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Rochelle Crewe broke her 40-year silence in the Herald in October 2010 to ask police to reopen their investigation to find out who killed her parents, Harvey and Jeannette in 1970.
The request was refused but police bosses agree to conduct a "thorough analysis and assessment of the Crewe homicide file in an endeavour to answer questions raised by Rochelle Crewe".
The review was announced by then Deputy Commissioner Rob Pope shortly afterwards.
A report will also be released today by David Jones QC, who provided independent oversight and assessment of the review.
Harvey and Jeannette Crewe were murdered at their Pukekawa farmhouse in 1970.
Arthur Allan Thomas was found guilty of the murders in 1971 and again at a retrial in 1973. But in 1979, after he had spent nine years in prison, he was granted a pardon on the basis that the police case against him was not proved beyond reasonable doubt.
In 1980, a Royal Commission of Inquiry found that the police planted evidence that was used to wrongly convict Mr Thomas and that the farmer should never have been charged with the murders.
The commission said neither Mr Thomas nor his rifle was involved in the murders, which remain unsolved. He was later paid $950,000 compensation.
- By Jamie Morton of the New Zealand Herald
The Crewe murders
1970: Harvey and Jeannette Crewe are murdered at their Pukekawa farmhouse, south of Auckland. Their only child, 18-month-old Rochelle, is left in her cot. Arthur Allan Thomas charged with their murders six months later.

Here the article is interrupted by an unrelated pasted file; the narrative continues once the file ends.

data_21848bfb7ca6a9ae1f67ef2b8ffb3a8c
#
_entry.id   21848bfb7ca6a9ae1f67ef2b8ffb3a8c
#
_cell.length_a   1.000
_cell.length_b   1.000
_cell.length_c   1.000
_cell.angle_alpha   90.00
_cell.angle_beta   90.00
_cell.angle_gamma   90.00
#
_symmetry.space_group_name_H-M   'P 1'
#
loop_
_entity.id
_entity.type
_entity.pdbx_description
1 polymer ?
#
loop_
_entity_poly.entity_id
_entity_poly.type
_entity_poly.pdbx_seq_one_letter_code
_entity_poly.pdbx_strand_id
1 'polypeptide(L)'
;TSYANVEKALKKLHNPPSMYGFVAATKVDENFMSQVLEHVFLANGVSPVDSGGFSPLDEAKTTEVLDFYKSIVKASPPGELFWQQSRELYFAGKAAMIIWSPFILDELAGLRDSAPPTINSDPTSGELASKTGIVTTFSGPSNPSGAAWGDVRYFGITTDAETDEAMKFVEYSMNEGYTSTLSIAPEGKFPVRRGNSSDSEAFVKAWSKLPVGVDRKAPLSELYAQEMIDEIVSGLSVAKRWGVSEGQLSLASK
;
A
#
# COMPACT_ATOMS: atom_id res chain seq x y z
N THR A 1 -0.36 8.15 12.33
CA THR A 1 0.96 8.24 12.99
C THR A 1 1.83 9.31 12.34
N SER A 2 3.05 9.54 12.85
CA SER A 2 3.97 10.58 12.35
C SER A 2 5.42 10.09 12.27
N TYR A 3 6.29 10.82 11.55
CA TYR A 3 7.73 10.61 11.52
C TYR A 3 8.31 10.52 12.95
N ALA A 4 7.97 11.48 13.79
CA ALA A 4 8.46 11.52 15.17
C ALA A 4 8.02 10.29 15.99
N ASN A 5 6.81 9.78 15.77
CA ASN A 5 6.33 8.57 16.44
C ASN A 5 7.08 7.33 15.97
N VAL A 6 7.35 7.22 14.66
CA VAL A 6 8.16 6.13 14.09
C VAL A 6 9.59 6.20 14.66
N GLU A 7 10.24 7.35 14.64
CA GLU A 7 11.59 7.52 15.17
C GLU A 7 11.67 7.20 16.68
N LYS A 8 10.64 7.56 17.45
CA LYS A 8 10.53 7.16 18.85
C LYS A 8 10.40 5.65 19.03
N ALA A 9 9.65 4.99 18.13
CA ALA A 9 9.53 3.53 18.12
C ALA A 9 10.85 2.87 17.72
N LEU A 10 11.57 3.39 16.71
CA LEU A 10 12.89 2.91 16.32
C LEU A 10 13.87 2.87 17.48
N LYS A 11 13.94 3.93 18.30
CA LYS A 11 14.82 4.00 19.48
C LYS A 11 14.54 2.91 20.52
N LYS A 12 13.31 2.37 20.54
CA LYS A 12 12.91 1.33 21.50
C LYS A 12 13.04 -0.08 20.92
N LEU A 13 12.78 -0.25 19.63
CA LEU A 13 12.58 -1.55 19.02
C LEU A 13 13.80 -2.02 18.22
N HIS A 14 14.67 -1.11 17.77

1971: Arthur Allan Thomas is convicted of the crime. His supporters protest his innocence.
1973: Thomas is convicted again at a retrial.
1979: Thomas receives a pardon after an investigation ordered by Prime Minister Robert Muldoon.
1980: A royal commission concludes that police planted a shellcase in the Crewes' garden to frame Thomas for the murder. But the case is never reinvestigated.
2010: Rochelle Crewe breaks her 40-year silence in the Herald to ask police to re-open their investigation to find out who killed her parents. The request is refused but police bosses agree to conduct a "thorough analysis and assessment of the Crewe homicide file in an endeavour to answer questions raised by Rochelle Crewe".
2013: Herald reveals Deputy Commissioner Mike Bush's eulogy for Detective Inspector Bruce Hutton, who led the original Crewe murder inquiry, at his funeral. Mr Bush is now the Commissioner but was removed from playing any part in the Crewe review. The Herald later reveals the police have reinterviewed Thomas and other members of his family, asking for alibis.
TODAY: The findings of the Crewe review are released